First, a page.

In his opening statement during the inaugural session of the Organisation of Islamic Cooperation Extraordinary Summit in Mecca on Tuesday, King Abdullah bemoaned the current and ongoing violence in the Middle East.
“The Islamic world is living a state of discord and disunity, which led to the bloodshed of its people,” said King Abdullah.
According to AFP, the summit preparation session held on Monday and attended by foreign ministers of the 57 member states recommended the suspension of Syria from the OIC, a recommendation approved by an absolute majority with objections only from Iran and Algeria.
AFP reported that it obtained a draft final statement saying that the summit in Mecca “approves the suspension of Syria’s membership.” The draft explained the reason behind the suspension was “the obstinacy of the Syrian authorities in following the military option.” The statement also demands Assad’s regime to end all acts of violence immediately and to defend Syria’s unity, independence and sovereignty.
Iran, an ally of the Syrian Alawite President Bashar El-Assad, criticised the recommendation. AFP reported that the Iranian Foreign Minister Ali Akbar Salehi said the suspension would not resolve the conflict and was not in line with the OIC charter. He added that negotiations between the government and rebels might be the only way out of the crisis.
Fayeq Fahim, former media minister plenipotentiary in Sudan and the Arab League said that he does not support further pressuring the Syrian regime. “This will lead the regime to fight viciously because when you are under that kind of pressure you either win everything or destroy everything,” Fahim said.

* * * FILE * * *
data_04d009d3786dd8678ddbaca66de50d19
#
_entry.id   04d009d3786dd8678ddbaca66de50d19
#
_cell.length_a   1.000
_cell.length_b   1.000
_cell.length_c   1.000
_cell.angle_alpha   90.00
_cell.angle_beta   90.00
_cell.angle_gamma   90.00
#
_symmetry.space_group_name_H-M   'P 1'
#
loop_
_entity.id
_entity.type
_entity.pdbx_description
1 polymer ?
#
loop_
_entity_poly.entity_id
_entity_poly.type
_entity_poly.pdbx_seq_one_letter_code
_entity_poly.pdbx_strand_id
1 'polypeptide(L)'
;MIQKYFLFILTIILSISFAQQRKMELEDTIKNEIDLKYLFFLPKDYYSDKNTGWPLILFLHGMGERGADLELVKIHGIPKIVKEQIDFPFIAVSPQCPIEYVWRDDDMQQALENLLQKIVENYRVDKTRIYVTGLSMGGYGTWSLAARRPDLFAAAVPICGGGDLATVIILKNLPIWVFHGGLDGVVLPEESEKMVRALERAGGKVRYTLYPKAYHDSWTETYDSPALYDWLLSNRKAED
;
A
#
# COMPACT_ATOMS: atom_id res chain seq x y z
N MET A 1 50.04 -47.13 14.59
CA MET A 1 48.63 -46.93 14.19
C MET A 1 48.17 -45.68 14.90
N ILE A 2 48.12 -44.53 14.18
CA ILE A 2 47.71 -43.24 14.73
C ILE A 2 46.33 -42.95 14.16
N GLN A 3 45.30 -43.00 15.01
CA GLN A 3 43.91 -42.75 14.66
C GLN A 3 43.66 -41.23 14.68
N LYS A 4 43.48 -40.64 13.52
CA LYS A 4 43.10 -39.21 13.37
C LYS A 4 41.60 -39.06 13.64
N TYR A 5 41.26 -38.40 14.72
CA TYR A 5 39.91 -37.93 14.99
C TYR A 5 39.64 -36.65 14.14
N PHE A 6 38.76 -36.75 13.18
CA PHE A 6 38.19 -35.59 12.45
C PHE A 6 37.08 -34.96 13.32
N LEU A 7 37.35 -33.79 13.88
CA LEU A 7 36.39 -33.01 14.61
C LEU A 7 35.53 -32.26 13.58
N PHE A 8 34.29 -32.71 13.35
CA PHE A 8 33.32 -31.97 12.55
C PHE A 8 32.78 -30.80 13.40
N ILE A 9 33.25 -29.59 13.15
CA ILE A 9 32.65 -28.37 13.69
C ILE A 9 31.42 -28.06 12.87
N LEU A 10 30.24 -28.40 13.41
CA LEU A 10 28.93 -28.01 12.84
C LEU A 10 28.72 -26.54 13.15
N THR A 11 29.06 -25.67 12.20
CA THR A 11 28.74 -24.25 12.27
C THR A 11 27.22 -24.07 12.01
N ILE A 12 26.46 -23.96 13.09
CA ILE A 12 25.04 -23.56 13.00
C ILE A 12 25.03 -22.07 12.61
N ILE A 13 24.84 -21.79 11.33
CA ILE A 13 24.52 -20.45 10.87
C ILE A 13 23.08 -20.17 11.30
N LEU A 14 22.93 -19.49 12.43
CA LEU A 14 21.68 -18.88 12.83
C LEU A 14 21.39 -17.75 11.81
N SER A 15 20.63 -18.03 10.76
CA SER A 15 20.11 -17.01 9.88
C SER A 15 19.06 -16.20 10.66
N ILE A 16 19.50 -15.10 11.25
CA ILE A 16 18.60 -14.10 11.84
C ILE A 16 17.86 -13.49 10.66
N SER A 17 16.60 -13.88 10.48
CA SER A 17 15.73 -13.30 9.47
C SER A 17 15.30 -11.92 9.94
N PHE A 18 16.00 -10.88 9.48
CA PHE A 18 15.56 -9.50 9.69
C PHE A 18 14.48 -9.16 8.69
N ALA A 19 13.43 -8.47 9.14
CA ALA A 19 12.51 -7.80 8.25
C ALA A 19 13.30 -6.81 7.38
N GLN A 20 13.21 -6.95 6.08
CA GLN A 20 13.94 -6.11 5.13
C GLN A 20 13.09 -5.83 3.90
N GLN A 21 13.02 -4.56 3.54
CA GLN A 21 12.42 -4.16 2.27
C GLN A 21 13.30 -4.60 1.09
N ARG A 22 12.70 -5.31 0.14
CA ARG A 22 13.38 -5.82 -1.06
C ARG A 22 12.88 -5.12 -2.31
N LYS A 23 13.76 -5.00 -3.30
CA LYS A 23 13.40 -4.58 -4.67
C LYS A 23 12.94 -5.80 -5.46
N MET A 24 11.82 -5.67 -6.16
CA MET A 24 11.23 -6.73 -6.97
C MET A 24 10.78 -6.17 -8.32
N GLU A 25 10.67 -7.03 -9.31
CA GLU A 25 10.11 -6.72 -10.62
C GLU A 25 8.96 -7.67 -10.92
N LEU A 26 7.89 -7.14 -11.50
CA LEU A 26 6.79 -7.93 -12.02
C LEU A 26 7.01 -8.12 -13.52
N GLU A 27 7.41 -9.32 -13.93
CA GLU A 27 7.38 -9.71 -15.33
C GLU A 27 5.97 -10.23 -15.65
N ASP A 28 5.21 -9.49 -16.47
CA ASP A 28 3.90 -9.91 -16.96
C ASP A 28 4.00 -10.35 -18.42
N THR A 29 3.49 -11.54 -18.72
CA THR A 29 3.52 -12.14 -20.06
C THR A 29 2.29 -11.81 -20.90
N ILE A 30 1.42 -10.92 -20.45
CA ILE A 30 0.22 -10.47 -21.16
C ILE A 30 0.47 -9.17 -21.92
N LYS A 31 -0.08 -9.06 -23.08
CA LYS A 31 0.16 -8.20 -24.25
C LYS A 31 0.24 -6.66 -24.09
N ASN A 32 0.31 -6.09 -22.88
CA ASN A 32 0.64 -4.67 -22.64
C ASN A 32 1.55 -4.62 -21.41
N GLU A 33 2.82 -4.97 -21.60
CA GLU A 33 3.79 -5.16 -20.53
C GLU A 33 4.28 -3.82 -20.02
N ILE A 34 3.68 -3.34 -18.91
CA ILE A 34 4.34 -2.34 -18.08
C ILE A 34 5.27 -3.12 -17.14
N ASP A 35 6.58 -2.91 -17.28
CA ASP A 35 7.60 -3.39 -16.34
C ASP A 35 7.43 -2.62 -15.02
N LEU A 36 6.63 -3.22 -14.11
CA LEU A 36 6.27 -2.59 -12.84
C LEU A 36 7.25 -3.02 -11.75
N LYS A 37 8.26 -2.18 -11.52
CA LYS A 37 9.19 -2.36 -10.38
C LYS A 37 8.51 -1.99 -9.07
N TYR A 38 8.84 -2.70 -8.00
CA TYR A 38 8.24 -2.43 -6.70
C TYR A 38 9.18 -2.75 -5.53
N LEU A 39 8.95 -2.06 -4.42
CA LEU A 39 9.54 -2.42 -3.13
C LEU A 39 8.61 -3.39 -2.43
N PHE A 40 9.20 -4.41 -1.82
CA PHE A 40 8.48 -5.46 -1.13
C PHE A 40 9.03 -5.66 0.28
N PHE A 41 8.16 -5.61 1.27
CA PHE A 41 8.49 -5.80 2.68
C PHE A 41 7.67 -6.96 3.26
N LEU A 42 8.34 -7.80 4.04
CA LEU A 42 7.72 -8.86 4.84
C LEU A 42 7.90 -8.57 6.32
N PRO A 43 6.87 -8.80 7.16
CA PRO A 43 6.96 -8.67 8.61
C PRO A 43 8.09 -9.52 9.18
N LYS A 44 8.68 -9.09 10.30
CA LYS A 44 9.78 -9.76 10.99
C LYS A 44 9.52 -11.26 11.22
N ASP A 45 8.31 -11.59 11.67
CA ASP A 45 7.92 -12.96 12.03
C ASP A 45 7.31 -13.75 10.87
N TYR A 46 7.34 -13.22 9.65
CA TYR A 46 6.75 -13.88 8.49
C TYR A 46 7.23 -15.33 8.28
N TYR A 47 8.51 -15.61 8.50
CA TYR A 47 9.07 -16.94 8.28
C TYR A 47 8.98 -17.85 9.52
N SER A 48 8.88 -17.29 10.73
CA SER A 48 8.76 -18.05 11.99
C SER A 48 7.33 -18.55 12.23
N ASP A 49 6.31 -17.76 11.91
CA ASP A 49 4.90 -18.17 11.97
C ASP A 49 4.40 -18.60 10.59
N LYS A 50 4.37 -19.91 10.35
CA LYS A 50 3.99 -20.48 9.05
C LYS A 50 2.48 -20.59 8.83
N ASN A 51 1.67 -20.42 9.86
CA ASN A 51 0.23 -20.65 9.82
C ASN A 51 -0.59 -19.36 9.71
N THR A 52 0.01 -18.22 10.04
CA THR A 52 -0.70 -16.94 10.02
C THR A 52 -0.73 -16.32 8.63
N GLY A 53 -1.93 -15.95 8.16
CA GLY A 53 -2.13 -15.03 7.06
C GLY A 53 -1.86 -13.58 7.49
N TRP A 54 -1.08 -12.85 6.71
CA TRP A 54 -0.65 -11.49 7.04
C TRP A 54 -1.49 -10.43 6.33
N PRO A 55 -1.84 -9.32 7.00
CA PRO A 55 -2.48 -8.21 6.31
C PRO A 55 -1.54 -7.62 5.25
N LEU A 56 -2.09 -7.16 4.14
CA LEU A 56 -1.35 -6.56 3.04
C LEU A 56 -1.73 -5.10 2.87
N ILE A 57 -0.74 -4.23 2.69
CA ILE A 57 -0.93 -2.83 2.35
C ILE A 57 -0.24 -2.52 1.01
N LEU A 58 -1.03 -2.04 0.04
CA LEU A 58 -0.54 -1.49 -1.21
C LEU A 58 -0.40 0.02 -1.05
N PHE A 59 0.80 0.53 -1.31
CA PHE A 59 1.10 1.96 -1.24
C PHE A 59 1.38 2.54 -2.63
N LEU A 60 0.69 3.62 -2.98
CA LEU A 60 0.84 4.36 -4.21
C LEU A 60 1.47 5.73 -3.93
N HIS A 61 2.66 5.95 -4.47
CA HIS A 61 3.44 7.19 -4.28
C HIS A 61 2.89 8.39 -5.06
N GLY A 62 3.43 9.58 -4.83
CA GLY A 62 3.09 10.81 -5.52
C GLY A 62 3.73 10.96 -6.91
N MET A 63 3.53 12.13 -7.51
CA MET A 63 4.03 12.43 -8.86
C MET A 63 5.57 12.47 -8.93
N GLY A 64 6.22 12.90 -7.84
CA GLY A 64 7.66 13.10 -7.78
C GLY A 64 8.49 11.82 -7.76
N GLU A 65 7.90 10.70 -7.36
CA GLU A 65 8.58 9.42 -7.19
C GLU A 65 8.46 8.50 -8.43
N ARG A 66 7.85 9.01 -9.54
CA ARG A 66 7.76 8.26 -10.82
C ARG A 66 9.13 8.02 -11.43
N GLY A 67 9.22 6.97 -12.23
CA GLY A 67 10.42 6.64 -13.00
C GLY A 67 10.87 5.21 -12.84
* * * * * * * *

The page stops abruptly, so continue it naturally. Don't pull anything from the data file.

He explained that Syria is following the Iraqi scenario, where the regime will be removed but the people will continue to suffer the splits and struggles between different powers.
“We don’t sacrifice a country to bring down one man. Saddam Hussein died but Iraqis are still suffering, and so will be the Syrians who have Lebanon and other countries already penetrating their territory.”
Along with Syria, the summit’s agenda included discussions of the Palestinian Israeli conflict, the situation in Mali and the violence against the Rohinga Muslims in Myanmar.
Reuters reported that during the extraordinary summit, Saudi state television showed King Abdullah Ben Abdulaziz welcoming leaders with Iranian President Ahmadinejad standing next to him. The two leaders, who were engaged in a war of statements and bids to assume leadership of the region, were seen laughing and talking together.
King Abdullah suggested establishing a centre for dialogue between Islamic sects based in the Saudi capital Riyadh whose members would be appointed by the OIC through a proposal from the Secretariat and the Ministerial Council.
“Such centre could help quell conflicts and achieve unity between different Islamic sects,” said Fahim. “In Christianity there are Orthodox, Catholics, Protestants and many others. That never stopped the West from being united.”
He added that Arabs should start looking after their own interests, strengthening ties and seeking unity.
“Ahmadinejad standing at the side of King Abdullah should come as no surprise, that is how neighbours and friends should act and that is what will make them both stronger,” Fahim said.
Fahim believes that restoring and strengthening relations between Iran at one side, Saudi Arabia, Turkey and Egypt at the other might be a threat to the United States and Israel.
The extraordinary summit concluded its work late Wednesday with the next meeting scheduled for early next year in Egypt. Egypt will be heading the OIC for the next three years.